Readers weigh in on Cantor's "blank check" claim
We received a heavy reader response to our recent fact check on House Majority Leader Eric Cantor’s claim that a Democratic proposal to lift the debt ceiling would have given President Barack Obama "a blank check."
Cantor, R-7th, made the comment during a July 26 interview on Fox News. He was referring to a now-defunct plan by Senate Majority Leader Harry Reid, D-Nev., that never gained enough support to come up for a Senate vote.
"Harry Reid’s plan is basically giving the president a blank check, giving him what he wants, a blind increase of the debt ceiling to spend the money the way he wants," Cantor said.
We asked Cantor’s office for the factual basis behind the "blank check" claim. The House majority leader’s spokeswoman said Cantor was speaking metaphorically, and she cited definitions of "figure of speech" and "blank check."
"We are confident that your readers will understand the common meaning of the metaphor of a `blank check,’" Megan Whittemore, Cantor’s deputy press secretary, e-mailed us. "However, to help you along we first turn to About.com in the grammar section where you will find the following helpful."
We rated Cantor’s claim False for a simple reason: Only Congress can appropriate money. Obama can only spend what he is given. Reid’s plan would not have changed that constitutional requirement.
We received 120 comments on Facebook and a number more by phone and email. Most of the comments took issue with Cantor, but a few were directed angrily at us. We thought we’d share a sampling of the response.
"Cantor’s spokeswoman said he was speaking metaphorically, and people understand that," wrote Jeff Williams. "Yes, except that metaphors have a way of quickly morphing into the truth and get passed along as such. It is amazing how much political discourse seems to have in common with GOSSIP."
Several readers said we went easy on Cantor by rating his statement False.
"Oh come on, if this doesn't call for "Pants on Fire", I don't know what does," said Steve Mencik.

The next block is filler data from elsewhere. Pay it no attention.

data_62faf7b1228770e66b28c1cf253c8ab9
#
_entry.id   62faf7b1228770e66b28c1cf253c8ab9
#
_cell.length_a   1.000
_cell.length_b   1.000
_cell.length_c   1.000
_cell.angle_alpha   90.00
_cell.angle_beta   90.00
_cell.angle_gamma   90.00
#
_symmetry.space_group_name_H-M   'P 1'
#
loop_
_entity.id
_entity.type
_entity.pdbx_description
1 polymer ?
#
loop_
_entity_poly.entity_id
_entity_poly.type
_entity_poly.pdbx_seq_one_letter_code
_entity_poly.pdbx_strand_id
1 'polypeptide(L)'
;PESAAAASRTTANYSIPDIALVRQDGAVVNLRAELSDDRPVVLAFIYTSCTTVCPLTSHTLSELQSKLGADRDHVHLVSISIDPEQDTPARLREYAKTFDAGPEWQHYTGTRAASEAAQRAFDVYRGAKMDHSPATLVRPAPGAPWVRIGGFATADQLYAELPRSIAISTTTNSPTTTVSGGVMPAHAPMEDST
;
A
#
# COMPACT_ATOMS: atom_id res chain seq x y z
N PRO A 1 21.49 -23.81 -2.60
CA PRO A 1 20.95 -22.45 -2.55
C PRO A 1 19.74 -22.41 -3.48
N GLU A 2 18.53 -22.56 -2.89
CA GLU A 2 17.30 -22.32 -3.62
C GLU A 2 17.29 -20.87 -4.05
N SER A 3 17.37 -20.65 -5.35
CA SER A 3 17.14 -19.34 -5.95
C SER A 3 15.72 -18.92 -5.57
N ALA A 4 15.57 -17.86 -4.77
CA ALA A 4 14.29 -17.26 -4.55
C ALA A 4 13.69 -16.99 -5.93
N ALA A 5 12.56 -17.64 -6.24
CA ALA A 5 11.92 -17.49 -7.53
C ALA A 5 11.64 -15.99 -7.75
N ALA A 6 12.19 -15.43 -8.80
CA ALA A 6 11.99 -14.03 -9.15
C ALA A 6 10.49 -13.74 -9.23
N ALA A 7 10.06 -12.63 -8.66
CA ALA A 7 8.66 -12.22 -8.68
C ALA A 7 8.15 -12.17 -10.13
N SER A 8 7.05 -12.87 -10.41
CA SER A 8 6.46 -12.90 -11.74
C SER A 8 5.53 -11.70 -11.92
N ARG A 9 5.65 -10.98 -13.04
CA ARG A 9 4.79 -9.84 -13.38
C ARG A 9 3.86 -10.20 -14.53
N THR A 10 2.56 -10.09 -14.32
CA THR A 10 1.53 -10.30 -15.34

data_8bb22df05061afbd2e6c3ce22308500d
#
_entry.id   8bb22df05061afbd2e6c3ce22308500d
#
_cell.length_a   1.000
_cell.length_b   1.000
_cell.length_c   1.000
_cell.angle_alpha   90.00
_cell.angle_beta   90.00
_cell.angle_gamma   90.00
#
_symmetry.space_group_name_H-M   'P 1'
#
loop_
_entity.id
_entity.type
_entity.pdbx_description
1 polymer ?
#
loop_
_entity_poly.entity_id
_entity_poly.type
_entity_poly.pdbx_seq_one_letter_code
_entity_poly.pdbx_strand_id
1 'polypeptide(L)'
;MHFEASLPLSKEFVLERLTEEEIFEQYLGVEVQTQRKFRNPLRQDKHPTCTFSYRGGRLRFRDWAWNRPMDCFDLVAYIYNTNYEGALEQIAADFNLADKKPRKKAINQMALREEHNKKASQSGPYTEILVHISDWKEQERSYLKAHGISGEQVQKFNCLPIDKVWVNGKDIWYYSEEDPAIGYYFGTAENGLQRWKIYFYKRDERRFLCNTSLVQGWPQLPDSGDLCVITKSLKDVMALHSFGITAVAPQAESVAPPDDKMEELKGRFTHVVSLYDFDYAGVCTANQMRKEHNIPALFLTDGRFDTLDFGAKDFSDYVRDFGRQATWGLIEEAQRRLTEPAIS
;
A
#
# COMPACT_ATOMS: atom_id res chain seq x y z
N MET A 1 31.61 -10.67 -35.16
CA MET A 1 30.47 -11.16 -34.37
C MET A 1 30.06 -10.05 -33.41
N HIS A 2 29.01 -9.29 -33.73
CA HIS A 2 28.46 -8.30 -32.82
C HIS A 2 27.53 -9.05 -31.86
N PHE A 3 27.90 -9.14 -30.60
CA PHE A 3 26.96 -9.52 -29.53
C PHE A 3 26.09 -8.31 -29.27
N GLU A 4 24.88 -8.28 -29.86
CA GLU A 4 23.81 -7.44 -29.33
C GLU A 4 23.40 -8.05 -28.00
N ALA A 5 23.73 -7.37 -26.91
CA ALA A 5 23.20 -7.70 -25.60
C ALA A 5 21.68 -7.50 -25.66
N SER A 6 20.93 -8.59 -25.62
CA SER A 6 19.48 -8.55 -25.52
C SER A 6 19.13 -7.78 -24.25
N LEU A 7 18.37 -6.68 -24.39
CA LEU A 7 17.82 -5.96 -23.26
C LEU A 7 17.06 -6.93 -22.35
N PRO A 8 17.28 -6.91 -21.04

Daniel Moore agreed. "It really should be a ‘Pants on Fire’ for intentionally misleading the people," he wrote on Facebook.
Several people said Cantor and other Republicans are consumed by politics.
"The GOP leadership and the Tea Party agenda will do anything and everything to make Obama look bad in the eyes of the American public to include compromising our nation’s future," Andrew Martin said on Facebook.
And a number of readers didn’t buy the explanation by Cantor’s spokeswoman that the majority leader was speaking figuratively.
"Cantor’s spokeswoman said he was speaking metaphorically and people understand that," wrote Derek Straker. "In what realm does she & Cantor reside in? Obviously, not this one."
Some readers were clearly unhappy with us, however.
"Lies, lies, lies," wrote Lois Petty Scriven. "I hope Americans aren't that stupid to believe this -- only congress can divvy out money not the president."
One reader left this phone message: "It’s so obvious to the people who run businesses that the problem is not with Reid, and the problem is not with Cantor. The problem is with you and your ridiculous nitpicking of what Cantor says."
We were accused of bias. "Is PolitiFact run by the far left?" asked Beth Coffey Fite. "I barely see liberal politicians under fire (and I know they're not perfect either) yet all I see are conservatives being highlighted. I'd like to see an equal number checked, please."
And there was a bit of name calling. "Rant all you want, witless buffoons," Thomas Brooks wrote on Facebook. "Then tell me how many of YOU can run your household while borrowing 40 percent of every dollar you spend? Someone has to say, `Can we afford to continue to borrow and pass the debt on to our kids?’ Whining about SOMEONE at least attempting to be responsible is childish."